Vietnam’s First Metro, in Hanoi, Hobbled by Lack of Riders

Vietnam’s First Metro, in Hanoi, Hobbled by Lack of Riders
Photo Credit: Autumnruv

What you need to know

It took 10 years for the metro line to enter service, but the value of the controversial project is being questioned.

HANOI, VIETNAM — It took 10 years for the Cat Linh-Ha Dong metro line in Hanoi, Vietnam’s first, to enter service November 21.

Despite initial positive reviews, though, the value of the controversial project is being questioned.

The 13-kilometer elevated, 12-station line starts at Cat Linh railway station in north-central Hanoi and ends at Yen Nghia bus station and Phu Long depot in the southwestern suburbs of Ha Dong. Traveling at up to 80 kilometers per hour, the trip takes about 24 minutes, and the line will ultimately be able to carry 1 million passengers a day.

The line is expected to ease traffic congestion and reduce private vehicle use in Hanoi. 

Citizens in Vietnam’s capital give positive reviews of the quality of the service and pin high hopes on the metro line.

A Hanoi office worker who asked that her name not be used said that although she cannot use the new line to get to work, she hopes it will help reduce traffic jams, shortening commute times and reducing stress and travel pressures. 

“Moreover, since I care about the environment, people’s use of public transport will make a significant contribution to reducing dust and noise pollution,” she told VOA.

However, in contrast to the crowded scenes during the two-week free trial of the service, Vietnamese media last month reported on the lack of passengers.

According to reports from the first days of ticket sales, the number of passengers was low, at approximately 12,000 per day, equivalent to 60 people per trip, accounting for only 8% of the capacity.

This should worry the Hanoi city government, which oversees the project, especially as the metro line has been controversial, having experienced many years of delays and cost overruns. 

In 2008, the project had a total initial investment of US$552.8 million. By 2017, the figure increased to about US$868 million, using exchange rates then in effect. 

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Photo Credit: AP / TPG Images
Motorcyclists wearing masks stop at for traffic lights in Hanoi, Vietnam, Tuesday, April 14, 2020.

“After more than 10 years of construction, exceeding four times the expected time, and a cost overrun of 9 trillion dong, leaders of the transport industry have so many times promised to put it into operation, but then the promises are broken, causing people to be angry and skeptical. The people and public opinion have reasons for being angry and skeptical, since there were broken promises and cost overruns,” said Nguyen Van Thanh, a retiree in Ha Dong.

Dieu Anh, who works in public relations at a Hanoi real estate company, also told VOA that the people of Hanoi used to have high expectations for the Cat Linh-Ha Dong route, but after so many missed deadlines, the people were disillusioned.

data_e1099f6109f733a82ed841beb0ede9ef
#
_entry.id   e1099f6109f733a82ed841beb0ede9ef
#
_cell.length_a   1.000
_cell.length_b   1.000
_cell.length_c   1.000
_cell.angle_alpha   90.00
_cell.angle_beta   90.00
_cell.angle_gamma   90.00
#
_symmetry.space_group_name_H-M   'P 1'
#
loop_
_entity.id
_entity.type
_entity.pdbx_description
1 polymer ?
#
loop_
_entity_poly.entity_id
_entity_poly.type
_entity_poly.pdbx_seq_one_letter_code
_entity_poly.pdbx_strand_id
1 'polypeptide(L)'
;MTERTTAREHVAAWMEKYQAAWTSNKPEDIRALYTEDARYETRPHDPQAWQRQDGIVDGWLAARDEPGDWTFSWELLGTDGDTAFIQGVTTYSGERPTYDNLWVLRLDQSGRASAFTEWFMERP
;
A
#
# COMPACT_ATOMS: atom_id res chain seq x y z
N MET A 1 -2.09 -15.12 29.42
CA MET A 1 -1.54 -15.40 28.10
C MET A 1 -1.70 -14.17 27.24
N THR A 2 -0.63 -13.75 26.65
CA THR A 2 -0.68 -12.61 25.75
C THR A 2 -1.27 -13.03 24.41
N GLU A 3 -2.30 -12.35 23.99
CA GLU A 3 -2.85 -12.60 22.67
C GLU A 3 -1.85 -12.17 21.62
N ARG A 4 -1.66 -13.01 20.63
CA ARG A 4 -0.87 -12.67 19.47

“It was not until the metro line operated that I dared to believe that it had finally happened,” she said. 

The delays and cost overruns are attributed to Vietnam’s inexperience in such projects, given that this is just the second urban railway in Vietnam after the Nhon-Hanoi line, which is still under construction.

South China Sea disputes between Vietnam and China, a major funder of the project, also contributed to the difficulties, since the deployment of a Chinese oil rig on Vietnam’s continental shelf in 2014 was said to have delayed the project’s implementation. 

As a result, when the metro line entered service, Vietnamese social media critics referred to the “Chinese factor” and called for “boycotting China’s project.”

“Our forefathers taught us that once you lose faith, you lose faith 10,000 times,” Thanh told VOA. “I don’t believe in doing business with China and I’m not satisfied with their sluggish attitude,” he said.

“If I could choose again, I would not choose Chinese contractors. Instead, I would choose Japan and Cuba for public transport projects because there has been evidence that these countries have done good quality work in all aspects.”

Not everyone agrees with the boycott calls. The office worker said boycott calls are emotional, one-sided, and unnecessary.

“What people should do use this route because of its value in life. … Funding or delays are not related to the use of this route,” she told VOA. 

However, she said she still believed that Japanese contractors would be a better choice for future projects.

“China has valuable experience in the construction of public transport facilities, especially electric trains. However, if selected, I hope that the next works will be constructed by Japanese contractors. Japan is a country with a lot of experience in building public transport systems and also very interested in environment protection,” she added. 

The News Lens has been authorized to publish this article from Voice of America.

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TNL Editor: Bryan Chou (@thenewslensintl)

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